Why No, I Will Not Marry You When I’m 40.

11 11 2010

Last week was one of the worst weeks of my life.  After returning to D.C. on Sunday from the emotionally draining funeral of an old friend, I screwed up badly on a crucial day at work, my credit card information was stolen and used to buy gas and groceries in Florida, a woman I wrote about sent me about 25 emails threatening to sue me, my team lost our volleyball game that would have qualified us for playoffs and my train to NYC Friday afternoon was over two hours delayed.

Then Sunday night, after I had returned from New York and was just starting to feel ever so slightly less crappy about my life, I received a drunken phone call from a very old friend whom I haven’t seen in almost a year.

“Laura,” he said, loudly and slurring into the phone, “I just want you to know”… **sound of something crashing in the background**…”that you are the only girl in the universe that I would never have sex with.”

I hung up.

He called back.

“Okay, that came out wrong,” he said. “What I meant to say is, you’re my best girl friend, and if we’re 40 and still not married, promise you’ll marry me!”

“What??” I said.  “Dude. No.”

“I’m serious though.  When we’re 40.  I’ll buy you the biggest diamond I can find.”

…Because that’s exactly what I hope to have when I’m 40: a big, useless diamond and a husband who told me when I was 27 and still relatively hot that he would rather sleep with any other woman in the world than with me.  Fan me, I’m swooning.

I swear, if I had a nickel for every time a guy told me he wanted to marry me when I’m 40 and pushing menopause, I’d have like, at least 15 cents.  Do I have a “WIFE” sign on my forehead that’s so big it makes men want to skip over all the good stuff, where you go on dates and get salad dressing on your face and then nervously wipe your mouth the rest of the night until your skin gets all chapped?  Why would you ever want to go straight from platonic friendship to marriage?  I would seriously rather poke myself in the eyeball with Tara Reid’s severed toe.

I honestly think men have a lot more problems than women do trying to sort out their feelings for the women they want to be friends with versus the women they want to have sex with versus the women they want to date, and I wish that schools would offer some kind of seminar for that in junior high.  I’ve already got a multiple choice question for the final exam:

34. In order to have a successful, long-term romantic relationship with a woman, you need to be

A) Sexually attracted to her

B) Close friends with her

C) Satisfied with her cooking/cleaning skills

D) A and B, but not C

E) A and C, but not B

F) All of the above

I swear, at least 80% of the male junior high population would fail this test, and at least 50% of the male adult population.  So I’m gonna spell it out for you guys.  There are four kinds of compatibility you can have with a person: social, emotional, intellectual, and physical.  Any combination of the first three without the last is friendship, and if any of the first three is missing, your relationship is probably not gonna work out.  You must have all four.

So please stop telling your perfectly dateable lady friends you want to marry them after they have spider veins.  You either love them right now or you don’t. Assholes.


Liz n’ Dick: Romance of the Century?

30 06 2010

I was at National Airport a couple weeks ago perusing the magazine stand for something to read on my flight to New Orleans when I spotted the new issue of Vanity Fair.   There was a picture of a young Richard Burton and Elizabeth Taylor on the cover with the headline, “Romance of the Century.”  The sub-head promised to reveal never-before-seen love letters from Dick to Elizabeth over the course of their two marriages and divorces, and, since I wouldn’t really know what it’s like to receive a love letter, my curiosity got the best of me.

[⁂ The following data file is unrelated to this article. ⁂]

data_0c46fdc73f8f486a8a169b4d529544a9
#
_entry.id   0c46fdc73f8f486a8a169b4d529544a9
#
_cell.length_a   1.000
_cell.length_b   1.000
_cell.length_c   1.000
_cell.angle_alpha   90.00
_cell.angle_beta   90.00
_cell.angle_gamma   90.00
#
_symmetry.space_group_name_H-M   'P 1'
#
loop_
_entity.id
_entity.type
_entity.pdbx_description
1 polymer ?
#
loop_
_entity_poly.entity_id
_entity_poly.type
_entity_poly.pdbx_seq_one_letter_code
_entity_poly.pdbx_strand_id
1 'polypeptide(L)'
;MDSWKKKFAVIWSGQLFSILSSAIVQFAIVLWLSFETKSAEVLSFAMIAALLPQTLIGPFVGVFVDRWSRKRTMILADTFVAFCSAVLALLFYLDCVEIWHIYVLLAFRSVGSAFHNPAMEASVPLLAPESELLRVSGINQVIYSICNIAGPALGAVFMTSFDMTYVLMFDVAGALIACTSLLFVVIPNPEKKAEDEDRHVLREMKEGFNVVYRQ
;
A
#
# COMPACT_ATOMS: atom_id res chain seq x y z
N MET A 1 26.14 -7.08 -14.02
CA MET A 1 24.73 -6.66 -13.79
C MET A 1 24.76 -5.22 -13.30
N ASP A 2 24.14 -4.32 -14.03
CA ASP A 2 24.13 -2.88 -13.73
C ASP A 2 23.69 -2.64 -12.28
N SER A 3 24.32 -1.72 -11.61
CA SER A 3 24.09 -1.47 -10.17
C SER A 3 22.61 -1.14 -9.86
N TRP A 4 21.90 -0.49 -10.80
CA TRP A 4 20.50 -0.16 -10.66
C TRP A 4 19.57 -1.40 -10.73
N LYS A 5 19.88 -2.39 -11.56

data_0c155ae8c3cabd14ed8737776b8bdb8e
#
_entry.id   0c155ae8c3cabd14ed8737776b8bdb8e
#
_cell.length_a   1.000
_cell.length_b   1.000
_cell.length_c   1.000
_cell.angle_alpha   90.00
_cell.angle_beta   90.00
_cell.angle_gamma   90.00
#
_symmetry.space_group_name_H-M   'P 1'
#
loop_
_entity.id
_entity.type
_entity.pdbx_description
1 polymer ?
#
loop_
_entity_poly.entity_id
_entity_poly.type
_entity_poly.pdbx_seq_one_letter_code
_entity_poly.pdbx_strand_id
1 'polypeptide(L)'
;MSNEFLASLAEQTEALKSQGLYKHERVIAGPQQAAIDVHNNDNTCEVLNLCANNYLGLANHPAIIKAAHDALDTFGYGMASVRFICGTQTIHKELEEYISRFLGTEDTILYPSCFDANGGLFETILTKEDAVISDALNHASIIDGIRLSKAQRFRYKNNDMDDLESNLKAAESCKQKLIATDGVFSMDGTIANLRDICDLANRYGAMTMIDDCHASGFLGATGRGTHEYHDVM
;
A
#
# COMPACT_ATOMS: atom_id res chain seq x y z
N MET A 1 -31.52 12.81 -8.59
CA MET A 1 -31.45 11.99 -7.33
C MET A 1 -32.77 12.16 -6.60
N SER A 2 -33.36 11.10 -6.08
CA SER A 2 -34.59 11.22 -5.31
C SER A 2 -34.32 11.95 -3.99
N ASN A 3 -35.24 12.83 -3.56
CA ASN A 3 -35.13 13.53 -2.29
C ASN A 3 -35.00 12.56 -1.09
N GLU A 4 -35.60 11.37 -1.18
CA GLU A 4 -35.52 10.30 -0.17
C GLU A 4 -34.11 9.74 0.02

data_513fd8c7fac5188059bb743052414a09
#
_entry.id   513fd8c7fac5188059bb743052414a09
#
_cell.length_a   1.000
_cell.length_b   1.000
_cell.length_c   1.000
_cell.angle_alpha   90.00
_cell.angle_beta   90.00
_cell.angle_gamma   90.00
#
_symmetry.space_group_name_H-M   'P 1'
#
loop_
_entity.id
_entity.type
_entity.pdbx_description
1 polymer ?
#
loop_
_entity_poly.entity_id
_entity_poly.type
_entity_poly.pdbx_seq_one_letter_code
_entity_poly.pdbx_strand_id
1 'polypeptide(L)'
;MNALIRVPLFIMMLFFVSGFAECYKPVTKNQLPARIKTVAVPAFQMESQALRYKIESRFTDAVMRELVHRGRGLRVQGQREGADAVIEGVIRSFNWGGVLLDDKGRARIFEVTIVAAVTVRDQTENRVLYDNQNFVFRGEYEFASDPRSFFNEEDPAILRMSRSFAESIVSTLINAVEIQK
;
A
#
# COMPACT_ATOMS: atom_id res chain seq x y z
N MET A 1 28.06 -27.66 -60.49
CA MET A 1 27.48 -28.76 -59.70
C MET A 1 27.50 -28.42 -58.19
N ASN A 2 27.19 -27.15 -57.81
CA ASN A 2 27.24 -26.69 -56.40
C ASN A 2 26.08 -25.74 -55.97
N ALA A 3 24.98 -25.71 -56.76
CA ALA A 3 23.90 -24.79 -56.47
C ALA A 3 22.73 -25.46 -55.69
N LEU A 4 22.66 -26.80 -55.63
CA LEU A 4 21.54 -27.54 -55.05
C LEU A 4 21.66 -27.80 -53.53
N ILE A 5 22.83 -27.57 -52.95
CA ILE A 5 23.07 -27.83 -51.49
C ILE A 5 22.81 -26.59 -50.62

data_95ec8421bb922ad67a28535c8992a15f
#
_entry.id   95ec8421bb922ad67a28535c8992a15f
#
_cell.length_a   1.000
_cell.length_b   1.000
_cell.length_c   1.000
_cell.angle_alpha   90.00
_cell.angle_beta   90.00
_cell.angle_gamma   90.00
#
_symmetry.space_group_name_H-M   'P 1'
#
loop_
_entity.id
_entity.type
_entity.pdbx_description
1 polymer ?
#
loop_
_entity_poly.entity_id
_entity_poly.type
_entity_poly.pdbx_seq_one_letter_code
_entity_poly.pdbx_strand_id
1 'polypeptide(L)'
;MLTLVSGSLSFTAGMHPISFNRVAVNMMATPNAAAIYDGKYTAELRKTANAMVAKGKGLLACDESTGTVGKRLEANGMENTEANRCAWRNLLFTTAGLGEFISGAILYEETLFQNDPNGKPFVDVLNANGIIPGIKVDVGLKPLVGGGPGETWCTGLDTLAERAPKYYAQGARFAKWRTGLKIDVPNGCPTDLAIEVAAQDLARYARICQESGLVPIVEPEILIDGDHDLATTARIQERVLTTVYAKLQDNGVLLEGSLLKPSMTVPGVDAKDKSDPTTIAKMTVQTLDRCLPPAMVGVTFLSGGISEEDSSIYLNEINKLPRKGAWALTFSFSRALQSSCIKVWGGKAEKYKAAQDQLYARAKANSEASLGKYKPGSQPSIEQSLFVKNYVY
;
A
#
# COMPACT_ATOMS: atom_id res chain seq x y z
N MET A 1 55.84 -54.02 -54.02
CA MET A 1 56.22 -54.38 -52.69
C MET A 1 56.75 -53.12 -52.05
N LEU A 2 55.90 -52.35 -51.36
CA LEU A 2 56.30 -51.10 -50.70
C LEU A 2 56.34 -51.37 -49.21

So I read the entire cover story, and sure, it was titillating.  Richard was very intelligent, passionate and well-versed in Shakespeare, so his love letters were quite well-written and intense.  And I guess some of them could by considered romantic– if by romantic you mean scary and aggressive.

So here’s the love story in a nutshell:  Liz meets Dick on the set of Cleopatra.  She’s married, but he’s charismatic, so he shamelessly hits on her until their movie love scenes begin to bleed into real life.  She leaves her husband after cheating on him and has this passionate love affair with Dick.  They’re rich actors, so he buys her diamonds and takes her on lots of vacations and they drink too much when they together.  Trust issues develop.  She hates his excessive drinking, he’s afraid that she’ll have affairs on the sets of every movie she’s in because, well, that’s how their relationship started.  He writes her a creepy, threatening letter while she’s on the set of her new movie in which he calls her “Twit Twaddle” and “Twitch”:

Dear Twit Twaddle etc.,

I have the shakes so badly that it would be fatal for me to come out to the studio. There is no power failure here so I am warm but still shaking. So come here tonight. I’m afraid that I had one drink but will drink no more until you come home. Try and make it early as we can then see the Cassius Clay fight together.… Also I love you and long to see you but I don’t want to shame you. I may even do—with trembling hands—some work. How about that? I love you and miss you and I think you to be the most desirable woman in the world and remember, NO KISSING WITH OPEN MOUTHS or breathless excitement and all that stuff. Otherwise, I will be down at the studio and certain girls will have a very rough time with certain husbands. I love you my little Twitch. —Husbs.

“I may even do some work with trembling hands– how bout that?”  Or how bout you not drink yourself into a coma at work at then write to me about it, you dysfunctional scrub?

So Liz gets fed up with his shaking hands and obsessive letters.  They get divorced.  He threatens to kill himself, writing her more disturbing letters that say things like, “I worship you.  There is no life without you, I’m afraid.”

A couple years pass, she can’t find anyone else who is willing to call her “Twit Twaddle” and buy her 20-carat diamonds and write her threatening, obsessive love letters, so they get back together.  His drinking continues.  They have loud, violent fights.  They get divorced again, both of them remarry other people, and right before he dies of alcoholism, he sends her one final love letter that basically says, “It was you all along” (my paraphrase) to prevent her from ever fully moving on.